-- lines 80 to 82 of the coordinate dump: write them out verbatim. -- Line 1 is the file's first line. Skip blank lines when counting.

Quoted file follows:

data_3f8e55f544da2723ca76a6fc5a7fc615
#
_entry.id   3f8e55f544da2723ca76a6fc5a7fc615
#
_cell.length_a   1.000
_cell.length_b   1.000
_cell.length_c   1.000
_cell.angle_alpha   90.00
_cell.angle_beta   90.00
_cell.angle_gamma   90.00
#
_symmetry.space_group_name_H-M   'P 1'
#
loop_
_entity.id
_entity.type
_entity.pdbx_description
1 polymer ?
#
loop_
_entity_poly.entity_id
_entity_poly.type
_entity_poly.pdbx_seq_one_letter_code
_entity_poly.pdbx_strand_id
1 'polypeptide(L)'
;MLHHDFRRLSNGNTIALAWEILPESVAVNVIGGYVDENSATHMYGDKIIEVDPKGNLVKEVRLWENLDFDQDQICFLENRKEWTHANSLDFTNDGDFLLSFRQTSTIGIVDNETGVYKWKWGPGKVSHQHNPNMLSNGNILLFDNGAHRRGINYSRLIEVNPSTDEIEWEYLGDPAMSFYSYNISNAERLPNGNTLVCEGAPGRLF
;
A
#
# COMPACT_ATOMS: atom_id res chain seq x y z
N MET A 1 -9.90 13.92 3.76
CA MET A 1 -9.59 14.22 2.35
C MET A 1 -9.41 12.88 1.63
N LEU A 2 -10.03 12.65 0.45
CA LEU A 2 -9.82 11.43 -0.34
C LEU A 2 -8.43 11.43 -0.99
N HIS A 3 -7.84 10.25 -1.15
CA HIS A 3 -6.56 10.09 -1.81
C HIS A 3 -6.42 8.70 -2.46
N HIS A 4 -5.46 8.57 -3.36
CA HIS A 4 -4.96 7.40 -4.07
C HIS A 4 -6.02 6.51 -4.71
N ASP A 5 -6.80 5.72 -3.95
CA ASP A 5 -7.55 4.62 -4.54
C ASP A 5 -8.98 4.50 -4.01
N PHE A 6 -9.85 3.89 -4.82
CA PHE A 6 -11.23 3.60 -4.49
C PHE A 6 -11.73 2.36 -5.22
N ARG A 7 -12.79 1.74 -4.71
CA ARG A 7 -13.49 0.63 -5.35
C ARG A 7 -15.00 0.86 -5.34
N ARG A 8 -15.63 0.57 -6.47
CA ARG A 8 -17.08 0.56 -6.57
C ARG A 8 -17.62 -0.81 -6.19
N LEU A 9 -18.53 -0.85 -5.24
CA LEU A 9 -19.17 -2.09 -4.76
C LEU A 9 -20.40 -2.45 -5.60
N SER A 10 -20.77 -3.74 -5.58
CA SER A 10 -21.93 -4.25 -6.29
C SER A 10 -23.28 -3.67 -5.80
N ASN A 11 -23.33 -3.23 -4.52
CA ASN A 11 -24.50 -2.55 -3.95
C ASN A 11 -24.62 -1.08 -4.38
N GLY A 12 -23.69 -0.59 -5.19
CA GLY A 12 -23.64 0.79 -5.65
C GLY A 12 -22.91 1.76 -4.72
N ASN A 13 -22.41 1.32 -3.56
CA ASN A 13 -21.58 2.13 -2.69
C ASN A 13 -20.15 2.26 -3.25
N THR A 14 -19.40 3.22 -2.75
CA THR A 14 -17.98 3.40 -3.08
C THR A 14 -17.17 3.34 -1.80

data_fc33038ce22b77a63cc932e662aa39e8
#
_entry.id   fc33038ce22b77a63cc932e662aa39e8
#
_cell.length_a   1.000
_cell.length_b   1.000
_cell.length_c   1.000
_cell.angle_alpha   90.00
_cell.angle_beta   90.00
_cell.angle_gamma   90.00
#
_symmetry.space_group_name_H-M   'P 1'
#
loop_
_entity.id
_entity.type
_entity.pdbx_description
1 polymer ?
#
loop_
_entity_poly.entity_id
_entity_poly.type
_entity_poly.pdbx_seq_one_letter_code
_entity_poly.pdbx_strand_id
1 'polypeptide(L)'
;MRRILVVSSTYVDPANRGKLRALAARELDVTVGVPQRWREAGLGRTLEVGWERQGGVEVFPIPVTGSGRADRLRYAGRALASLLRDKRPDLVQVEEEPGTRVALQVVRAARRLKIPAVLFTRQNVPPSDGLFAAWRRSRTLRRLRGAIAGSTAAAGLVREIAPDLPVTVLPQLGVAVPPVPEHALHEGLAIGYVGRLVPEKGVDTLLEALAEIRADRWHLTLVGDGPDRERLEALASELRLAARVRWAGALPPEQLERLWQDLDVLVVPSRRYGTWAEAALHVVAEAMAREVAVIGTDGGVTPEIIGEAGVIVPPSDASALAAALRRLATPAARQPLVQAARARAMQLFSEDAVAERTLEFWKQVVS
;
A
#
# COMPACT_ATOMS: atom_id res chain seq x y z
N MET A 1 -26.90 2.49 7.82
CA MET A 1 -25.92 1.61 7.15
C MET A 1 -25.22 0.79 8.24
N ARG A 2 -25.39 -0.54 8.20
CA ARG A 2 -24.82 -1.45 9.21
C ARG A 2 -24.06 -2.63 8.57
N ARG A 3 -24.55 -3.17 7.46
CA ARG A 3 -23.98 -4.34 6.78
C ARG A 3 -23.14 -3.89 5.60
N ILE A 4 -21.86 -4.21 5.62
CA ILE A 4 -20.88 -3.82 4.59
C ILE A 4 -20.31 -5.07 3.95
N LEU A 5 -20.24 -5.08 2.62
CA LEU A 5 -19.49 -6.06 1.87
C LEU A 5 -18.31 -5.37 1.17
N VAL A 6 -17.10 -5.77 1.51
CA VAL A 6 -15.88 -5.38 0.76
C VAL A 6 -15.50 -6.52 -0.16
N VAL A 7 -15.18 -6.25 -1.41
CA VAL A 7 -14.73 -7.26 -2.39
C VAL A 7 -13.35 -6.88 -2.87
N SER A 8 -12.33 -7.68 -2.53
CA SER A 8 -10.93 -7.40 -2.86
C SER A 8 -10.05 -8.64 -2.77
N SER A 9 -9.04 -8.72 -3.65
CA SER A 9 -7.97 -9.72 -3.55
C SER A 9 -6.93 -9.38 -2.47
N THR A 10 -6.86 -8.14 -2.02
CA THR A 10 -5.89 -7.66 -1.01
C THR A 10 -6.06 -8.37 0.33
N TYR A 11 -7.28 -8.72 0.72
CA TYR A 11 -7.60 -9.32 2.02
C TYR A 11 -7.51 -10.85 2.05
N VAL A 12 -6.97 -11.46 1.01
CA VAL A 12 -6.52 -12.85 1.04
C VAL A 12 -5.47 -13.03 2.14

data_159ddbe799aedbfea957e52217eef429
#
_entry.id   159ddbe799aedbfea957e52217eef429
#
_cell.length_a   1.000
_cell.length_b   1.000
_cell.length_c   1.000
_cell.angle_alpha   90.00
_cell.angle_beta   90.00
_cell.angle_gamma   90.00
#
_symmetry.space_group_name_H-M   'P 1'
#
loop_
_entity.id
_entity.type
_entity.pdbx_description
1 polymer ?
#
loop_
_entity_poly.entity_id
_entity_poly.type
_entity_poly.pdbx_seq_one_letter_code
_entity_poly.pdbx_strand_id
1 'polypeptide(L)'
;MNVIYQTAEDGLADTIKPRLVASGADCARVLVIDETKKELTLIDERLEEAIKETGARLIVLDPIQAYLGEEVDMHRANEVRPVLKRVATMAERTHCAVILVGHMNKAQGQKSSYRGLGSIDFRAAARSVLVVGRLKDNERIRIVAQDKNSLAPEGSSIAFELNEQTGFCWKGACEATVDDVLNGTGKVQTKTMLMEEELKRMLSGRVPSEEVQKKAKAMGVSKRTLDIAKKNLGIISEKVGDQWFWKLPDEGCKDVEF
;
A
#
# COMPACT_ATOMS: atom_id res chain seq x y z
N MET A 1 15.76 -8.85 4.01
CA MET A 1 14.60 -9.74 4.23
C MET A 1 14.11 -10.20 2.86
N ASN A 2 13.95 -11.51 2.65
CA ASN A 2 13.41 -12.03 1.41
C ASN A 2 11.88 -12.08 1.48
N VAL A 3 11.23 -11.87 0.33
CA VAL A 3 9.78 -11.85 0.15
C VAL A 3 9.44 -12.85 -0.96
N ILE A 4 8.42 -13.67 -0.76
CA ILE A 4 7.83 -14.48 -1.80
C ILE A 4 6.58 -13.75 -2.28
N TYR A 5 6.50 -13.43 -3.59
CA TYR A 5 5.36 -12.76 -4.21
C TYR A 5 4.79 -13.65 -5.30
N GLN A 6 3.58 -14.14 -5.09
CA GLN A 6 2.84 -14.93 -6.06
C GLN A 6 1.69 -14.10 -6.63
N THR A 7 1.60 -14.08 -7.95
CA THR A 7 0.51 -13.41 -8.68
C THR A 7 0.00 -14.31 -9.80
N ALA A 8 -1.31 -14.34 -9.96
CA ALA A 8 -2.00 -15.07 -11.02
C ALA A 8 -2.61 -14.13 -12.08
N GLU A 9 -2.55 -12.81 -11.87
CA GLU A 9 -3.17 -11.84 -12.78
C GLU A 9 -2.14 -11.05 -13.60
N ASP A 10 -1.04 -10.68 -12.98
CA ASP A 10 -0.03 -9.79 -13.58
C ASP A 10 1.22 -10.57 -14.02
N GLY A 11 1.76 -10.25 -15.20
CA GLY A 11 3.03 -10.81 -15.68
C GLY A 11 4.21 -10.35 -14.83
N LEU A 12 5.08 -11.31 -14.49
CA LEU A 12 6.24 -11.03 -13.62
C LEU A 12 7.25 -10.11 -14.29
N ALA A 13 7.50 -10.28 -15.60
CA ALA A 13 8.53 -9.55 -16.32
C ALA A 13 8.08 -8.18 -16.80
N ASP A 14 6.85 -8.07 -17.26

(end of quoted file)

_cell.angle_alpha   90.00
_cell.angle_beta   90.00
_cell.angle_gamma   90.00